During a game of “Table Topics” (great family game), the card asked, “what would you do if you disliked a gift?” Both my 22-year-old niece and 17-year-old nephew said they would let the person know they didn’t like it and return it!
They said honesty is best. The explanation was logical but not sympathetic. I explained to them why it was wrong but had it not been for that moment they would have continued to reject gifts from nice people making them feel bad.
It didn’t end there. During Christmas, my own 26-year-old daughter rejected my Christmas gifts. She asked me to return the ULTA eye shadow pallet case because she wouldn’t use it and asked me to return the high heeled GUESS boots.
I felt disappointed in myself because I knew it was my fault.
When my daughter was only 2 I obliged whatever she wanted. I never thought about the long term effects. I thought it was cute the way she ordered me around and yelled NO at everything.
I recall my close friend Laura warning me about this. She said I was giving my daughter too much control over me and would regret it later. At the time I didn’t really understand what she meant. Now I wish I would have listened to Laura.
How Did I Spoil My Child?
As a child, I grew up in a very controlled and abusive environment. Fast forward to becoming a new mom at the young age of 21 only to be abandoned 4 weeks after giving birth.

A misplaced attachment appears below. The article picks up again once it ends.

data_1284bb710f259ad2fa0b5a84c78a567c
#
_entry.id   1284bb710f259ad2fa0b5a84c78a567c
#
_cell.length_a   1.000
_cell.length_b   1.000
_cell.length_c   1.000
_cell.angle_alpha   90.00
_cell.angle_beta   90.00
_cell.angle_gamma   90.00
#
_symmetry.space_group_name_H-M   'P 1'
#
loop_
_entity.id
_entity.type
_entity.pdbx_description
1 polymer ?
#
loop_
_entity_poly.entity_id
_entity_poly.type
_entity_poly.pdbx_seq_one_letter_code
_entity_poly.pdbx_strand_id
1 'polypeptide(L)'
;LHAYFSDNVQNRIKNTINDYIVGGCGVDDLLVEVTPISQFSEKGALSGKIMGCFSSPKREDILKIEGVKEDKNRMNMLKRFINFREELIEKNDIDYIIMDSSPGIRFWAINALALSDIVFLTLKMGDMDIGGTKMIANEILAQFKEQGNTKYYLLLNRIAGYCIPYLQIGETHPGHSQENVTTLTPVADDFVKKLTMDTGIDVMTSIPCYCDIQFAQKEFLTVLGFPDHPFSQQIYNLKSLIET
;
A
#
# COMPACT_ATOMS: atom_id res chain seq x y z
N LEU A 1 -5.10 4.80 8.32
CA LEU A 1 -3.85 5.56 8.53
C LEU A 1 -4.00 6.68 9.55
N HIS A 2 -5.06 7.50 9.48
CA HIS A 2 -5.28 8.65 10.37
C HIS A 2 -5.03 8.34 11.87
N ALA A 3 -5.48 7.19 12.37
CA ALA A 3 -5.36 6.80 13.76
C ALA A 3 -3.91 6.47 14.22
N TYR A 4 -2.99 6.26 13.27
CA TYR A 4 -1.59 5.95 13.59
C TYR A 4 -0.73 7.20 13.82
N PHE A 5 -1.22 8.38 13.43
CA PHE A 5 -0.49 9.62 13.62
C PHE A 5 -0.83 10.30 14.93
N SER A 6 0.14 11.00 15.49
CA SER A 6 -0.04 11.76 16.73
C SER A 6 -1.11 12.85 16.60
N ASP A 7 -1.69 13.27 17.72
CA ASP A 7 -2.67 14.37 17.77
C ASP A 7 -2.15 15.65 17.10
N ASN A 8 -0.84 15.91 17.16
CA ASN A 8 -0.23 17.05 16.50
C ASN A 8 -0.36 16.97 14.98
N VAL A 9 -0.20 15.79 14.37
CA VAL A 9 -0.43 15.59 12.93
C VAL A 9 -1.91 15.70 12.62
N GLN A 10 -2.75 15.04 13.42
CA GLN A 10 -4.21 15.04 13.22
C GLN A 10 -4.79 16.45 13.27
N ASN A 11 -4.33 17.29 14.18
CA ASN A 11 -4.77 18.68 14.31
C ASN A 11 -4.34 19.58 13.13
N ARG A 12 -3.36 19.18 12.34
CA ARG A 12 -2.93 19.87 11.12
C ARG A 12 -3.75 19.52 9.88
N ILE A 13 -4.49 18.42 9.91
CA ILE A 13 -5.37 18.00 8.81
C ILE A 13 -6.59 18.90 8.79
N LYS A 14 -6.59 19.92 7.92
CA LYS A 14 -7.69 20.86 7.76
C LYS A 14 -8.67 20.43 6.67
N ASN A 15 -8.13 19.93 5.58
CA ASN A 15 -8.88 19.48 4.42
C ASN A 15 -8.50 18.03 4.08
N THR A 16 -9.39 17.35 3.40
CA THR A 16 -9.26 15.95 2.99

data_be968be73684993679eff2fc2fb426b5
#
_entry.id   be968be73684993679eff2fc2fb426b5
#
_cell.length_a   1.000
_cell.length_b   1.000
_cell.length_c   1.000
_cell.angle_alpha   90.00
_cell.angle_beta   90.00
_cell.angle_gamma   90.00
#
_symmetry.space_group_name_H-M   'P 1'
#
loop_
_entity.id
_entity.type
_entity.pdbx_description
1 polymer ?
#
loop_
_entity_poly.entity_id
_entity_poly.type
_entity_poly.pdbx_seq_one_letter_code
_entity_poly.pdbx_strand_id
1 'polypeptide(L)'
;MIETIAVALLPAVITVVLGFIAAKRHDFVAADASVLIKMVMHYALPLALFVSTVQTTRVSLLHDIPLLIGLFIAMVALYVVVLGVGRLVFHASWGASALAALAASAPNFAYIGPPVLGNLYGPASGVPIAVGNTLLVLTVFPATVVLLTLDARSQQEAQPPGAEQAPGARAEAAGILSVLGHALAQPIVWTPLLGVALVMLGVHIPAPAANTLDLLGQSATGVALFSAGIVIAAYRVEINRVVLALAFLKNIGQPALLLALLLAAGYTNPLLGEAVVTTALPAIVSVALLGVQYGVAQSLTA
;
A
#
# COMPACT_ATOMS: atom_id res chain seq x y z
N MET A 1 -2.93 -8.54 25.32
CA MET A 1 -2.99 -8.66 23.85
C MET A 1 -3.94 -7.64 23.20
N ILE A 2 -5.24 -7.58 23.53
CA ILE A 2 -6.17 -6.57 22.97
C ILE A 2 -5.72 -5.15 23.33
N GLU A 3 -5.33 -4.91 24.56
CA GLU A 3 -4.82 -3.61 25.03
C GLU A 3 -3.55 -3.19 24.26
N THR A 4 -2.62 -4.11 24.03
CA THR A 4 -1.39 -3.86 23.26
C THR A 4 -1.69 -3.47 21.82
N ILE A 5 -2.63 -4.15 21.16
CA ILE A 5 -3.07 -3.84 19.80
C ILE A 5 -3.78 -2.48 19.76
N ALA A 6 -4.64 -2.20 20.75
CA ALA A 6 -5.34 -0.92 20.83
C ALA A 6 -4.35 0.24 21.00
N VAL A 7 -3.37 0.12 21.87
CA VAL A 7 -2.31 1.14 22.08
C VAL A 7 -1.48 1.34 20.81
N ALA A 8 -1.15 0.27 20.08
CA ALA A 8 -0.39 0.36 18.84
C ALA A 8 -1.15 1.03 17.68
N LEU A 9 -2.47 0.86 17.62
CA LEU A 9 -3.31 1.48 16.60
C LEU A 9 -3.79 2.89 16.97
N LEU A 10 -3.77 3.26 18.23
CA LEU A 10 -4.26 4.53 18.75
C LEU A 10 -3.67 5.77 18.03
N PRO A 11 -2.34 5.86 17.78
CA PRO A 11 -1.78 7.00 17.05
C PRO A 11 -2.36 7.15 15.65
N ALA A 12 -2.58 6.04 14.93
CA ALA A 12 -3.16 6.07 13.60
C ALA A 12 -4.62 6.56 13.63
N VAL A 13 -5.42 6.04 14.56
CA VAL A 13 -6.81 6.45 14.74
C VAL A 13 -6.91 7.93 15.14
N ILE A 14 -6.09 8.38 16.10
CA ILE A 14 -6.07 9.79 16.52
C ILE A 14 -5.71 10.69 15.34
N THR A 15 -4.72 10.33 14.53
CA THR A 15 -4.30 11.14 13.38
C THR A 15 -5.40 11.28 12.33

I wanted to give my child the complete opposite of what I had. I protected her from any challenges I faced as a single parent living on a fixed income, going to college full time while working.
My daughter had no idea when I couldn’t pay the rent, or electricity hence the real reason for using candles. She never knew about the weekly fights with her dad over money because he never wanted to help or of any court battles. For years I felt guilty for not giving her the life she needed from a caring father. I was weak and vulnerable to her which led me to become the overindulging parent; out of pure guilt.
So Is Spoiling Such A Bad Thing?
Imagine your 26-year-old college student criticizing your gifts like a child instead of saying thank you.
One day she caused a scene at a family dinner table because she wanted the birthday gift my fiance got me.
Do you want a spoiled adult child in the future?
Take it from me, I know it’s difficult not to spoil your children especially when you’re a new mom. But consider the long term effects.
Older children have learned to manipulate and take advantage of their parents to get what they want to no fault of their own because it’s a normal part of development. Heck, as adults we still try it.
While it might be too late with my adult child, there is still hope with my second daughter who is now 10 (I hope I get it right this time).
Had it not been for a family get together over the Holidays I may not have written about this.
We all love our children and want what’s best for them. But sometimes what we think is best isn’t so. I encourage you to not be afraid to seek help from other moms. If I can do it all over again, I would do everything exactly the same except not be afraid to establish boundaries.
Do you think you spoil your children?